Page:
Over the years, we've heard urban sprawl blamed for everything from pollution to obesity to global warming to social isolation. In my mind, it's hard to blame a nebulous "know it when you see it" phenomenon for such ills, but that doesn't stop utopian do-gooders from trying. Anyway, an article in today's USA Today comes up with a new one that's a gem, suggesting that urban sprawl is to blame for a spike in snakebites—that's right, snakebites:
The American Association of Poison Control Centers receives around 2,000 reports of snakebites each year. Bite reports increased 8% from 2006 to 2007, the most recent national data available, said executive director Jim Hirt. Cities in central Texas and southern California have seen an increase in snakebites in recent months.
Douglas Borys of the Central Texas Poison Center says in the month of June, reported cases in the region were up 35% from 2008. All of Texas saw a 6% increase.
Hospitals in southern California have seen a surge in seriously ill snakebite patients this summer, says Sean Bush, an expert on snakebites at Loma Linda University Medical Center in southern California. Bush, whose son was recently bitten by a rattlesnake in the family's backyard, says he has treated a much larger number of severe cases this summer.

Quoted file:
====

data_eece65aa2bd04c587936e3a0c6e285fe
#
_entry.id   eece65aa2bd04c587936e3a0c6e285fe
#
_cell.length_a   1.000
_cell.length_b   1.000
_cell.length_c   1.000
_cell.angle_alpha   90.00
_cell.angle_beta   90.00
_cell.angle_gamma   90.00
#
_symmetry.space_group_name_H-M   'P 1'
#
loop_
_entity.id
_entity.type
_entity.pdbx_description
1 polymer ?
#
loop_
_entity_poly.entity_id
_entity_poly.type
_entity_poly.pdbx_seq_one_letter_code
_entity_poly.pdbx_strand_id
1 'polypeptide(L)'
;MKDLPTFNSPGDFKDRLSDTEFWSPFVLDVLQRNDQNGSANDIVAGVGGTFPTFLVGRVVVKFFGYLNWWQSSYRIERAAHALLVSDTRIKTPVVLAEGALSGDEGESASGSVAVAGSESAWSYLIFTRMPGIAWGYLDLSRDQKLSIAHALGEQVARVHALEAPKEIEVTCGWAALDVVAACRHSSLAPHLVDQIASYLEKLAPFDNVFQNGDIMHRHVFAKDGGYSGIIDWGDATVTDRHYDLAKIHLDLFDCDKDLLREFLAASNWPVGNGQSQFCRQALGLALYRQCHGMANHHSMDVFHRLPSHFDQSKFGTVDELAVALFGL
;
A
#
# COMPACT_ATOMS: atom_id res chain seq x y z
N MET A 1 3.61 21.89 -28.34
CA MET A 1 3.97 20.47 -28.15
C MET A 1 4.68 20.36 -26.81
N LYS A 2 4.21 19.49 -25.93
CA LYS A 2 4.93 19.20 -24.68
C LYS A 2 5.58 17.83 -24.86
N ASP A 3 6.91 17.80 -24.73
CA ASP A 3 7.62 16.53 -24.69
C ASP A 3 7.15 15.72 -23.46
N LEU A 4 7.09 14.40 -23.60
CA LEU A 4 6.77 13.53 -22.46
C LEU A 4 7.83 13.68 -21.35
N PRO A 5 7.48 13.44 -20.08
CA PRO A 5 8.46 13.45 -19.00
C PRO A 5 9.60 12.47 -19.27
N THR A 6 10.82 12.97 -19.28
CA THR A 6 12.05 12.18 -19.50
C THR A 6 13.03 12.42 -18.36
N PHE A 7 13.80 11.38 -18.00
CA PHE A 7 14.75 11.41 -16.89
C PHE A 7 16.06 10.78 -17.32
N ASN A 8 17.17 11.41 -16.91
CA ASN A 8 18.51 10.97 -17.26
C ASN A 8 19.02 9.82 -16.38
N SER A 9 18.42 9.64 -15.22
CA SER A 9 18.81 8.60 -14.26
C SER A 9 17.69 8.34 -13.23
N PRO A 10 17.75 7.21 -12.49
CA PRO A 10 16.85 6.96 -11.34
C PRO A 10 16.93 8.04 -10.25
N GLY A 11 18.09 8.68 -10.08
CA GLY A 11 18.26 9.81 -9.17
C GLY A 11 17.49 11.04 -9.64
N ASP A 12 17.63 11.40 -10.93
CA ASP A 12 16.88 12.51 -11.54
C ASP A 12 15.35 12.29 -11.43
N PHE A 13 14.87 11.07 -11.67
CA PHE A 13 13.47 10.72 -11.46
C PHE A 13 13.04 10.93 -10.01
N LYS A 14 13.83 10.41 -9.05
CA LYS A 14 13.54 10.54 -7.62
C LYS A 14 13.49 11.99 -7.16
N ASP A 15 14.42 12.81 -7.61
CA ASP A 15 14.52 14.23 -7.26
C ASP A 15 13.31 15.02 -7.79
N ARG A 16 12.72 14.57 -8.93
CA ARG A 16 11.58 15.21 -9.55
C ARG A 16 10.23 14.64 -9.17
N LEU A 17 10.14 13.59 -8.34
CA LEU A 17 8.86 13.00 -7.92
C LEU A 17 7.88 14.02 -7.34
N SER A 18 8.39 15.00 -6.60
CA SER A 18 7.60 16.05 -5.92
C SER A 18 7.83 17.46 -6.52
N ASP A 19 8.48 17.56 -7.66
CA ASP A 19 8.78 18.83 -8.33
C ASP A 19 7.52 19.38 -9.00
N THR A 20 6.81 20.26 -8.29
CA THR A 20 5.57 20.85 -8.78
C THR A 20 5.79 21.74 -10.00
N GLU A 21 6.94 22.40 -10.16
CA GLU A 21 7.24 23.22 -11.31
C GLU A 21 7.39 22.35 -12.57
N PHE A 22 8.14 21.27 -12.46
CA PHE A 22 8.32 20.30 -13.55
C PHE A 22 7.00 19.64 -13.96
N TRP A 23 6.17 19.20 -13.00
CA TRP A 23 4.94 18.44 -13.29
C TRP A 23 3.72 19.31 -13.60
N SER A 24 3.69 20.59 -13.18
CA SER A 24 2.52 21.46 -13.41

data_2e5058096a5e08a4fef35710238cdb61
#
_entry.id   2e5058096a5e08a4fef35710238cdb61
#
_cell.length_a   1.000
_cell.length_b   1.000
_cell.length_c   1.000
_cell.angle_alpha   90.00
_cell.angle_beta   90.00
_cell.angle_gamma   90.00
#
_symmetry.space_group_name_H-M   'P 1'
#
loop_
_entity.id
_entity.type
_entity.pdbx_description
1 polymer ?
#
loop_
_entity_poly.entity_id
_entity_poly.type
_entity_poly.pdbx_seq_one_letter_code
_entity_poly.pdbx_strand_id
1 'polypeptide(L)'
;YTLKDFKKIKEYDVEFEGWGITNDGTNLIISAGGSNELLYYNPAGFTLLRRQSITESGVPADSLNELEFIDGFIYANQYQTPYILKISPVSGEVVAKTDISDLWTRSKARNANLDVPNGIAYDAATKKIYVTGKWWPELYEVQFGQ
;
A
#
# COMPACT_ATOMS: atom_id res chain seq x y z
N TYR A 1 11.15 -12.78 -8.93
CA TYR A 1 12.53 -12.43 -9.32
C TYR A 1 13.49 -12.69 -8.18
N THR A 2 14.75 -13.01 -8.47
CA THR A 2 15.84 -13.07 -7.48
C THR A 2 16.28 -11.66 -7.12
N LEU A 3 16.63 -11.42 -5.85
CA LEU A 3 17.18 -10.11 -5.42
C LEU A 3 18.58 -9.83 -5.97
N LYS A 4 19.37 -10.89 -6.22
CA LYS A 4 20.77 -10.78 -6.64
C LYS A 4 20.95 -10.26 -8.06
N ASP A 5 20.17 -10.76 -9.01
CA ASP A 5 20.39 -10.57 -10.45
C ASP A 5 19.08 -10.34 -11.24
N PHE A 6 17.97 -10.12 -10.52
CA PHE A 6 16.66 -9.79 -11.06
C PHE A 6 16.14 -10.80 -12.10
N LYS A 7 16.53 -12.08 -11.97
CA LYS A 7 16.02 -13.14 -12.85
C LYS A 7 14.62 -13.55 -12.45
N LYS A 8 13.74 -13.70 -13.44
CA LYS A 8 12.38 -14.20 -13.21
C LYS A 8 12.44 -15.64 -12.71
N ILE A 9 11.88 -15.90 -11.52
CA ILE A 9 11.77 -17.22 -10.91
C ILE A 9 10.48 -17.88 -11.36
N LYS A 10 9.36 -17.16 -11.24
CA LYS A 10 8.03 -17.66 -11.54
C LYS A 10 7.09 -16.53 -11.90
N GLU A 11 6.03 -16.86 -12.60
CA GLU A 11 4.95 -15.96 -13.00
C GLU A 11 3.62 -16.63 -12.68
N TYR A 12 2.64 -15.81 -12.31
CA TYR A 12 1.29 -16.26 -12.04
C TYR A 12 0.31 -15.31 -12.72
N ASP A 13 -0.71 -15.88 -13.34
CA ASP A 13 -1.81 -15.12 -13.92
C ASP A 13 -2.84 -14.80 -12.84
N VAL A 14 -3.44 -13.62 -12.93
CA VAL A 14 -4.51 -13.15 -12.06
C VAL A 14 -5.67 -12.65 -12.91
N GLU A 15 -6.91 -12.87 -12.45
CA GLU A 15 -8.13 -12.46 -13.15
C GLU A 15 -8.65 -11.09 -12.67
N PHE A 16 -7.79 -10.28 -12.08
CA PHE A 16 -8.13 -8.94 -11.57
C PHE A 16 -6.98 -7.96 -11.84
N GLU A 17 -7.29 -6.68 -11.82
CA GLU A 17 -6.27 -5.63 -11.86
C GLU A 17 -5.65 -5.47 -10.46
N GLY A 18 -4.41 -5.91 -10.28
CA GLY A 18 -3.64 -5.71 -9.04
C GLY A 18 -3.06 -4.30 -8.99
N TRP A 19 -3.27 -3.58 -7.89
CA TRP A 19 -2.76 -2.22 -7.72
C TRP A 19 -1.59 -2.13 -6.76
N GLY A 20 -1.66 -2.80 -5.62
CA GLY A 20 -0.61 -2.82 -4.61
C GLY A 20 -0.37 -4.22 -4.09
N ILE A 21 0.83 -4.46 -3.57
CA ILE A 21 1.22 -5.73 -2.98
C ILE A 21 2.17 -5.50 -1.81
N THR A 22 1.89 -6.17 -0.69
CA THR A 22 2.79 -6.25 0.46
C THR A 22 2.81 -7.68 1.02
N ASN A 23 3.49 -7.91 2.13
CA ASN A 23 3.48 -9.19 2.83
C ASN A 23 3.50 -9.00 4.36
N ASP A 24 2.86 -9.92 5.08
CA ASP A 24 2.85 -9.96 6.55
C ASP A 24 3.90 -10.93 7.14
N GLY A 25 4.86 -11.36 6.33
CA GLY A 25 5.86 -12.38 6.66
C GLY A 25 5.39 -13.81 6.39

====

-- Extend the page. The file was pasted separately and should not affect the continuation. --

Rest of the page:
Urban sprawl could be the culprit, says Richard Clark, director of toxicology at UC-San Diego Medical Center.
"We have seen more interactions between people and snakes because of the way we build. I mean, we build schools right on canyons inhabited by rattlesnakes," Clark says.
Riggghhht—the horrible urban sprawl menace has been lying in wait to emerge with its latest onslaught against society, which it was able to manage in just one year with an 8 percent national spike in snakebites (never mind that the housing market was already slowing down at the time of the spike, seriously calling into question the notion that rampant urbanization is the root of the problem).
Luckily, another academic stepped up at the end of the piece with a needed dose of common sense:
The drought and hot weather in central Texas may be coaxing more snakes to cool, shady places around residences, says Lee Fitzgerald, a herpetologist at Texas A&M University. He cautions against oversimplifying: "Everything's complicated in nature, there can be lots of reasons."
Unfortunately, when academics say the same thing about global warming—which would be a very, very accurate statement—then they'd be branded a climate change "denier" or corporate stooge, because of course if the answer isn't "it's man's fault," then it's not useful to the eco-doom-n-gloom types. Substitute "sprawl" as a proxy for "man," and you have a very similar phenomenon in the public discourse over urban land policies.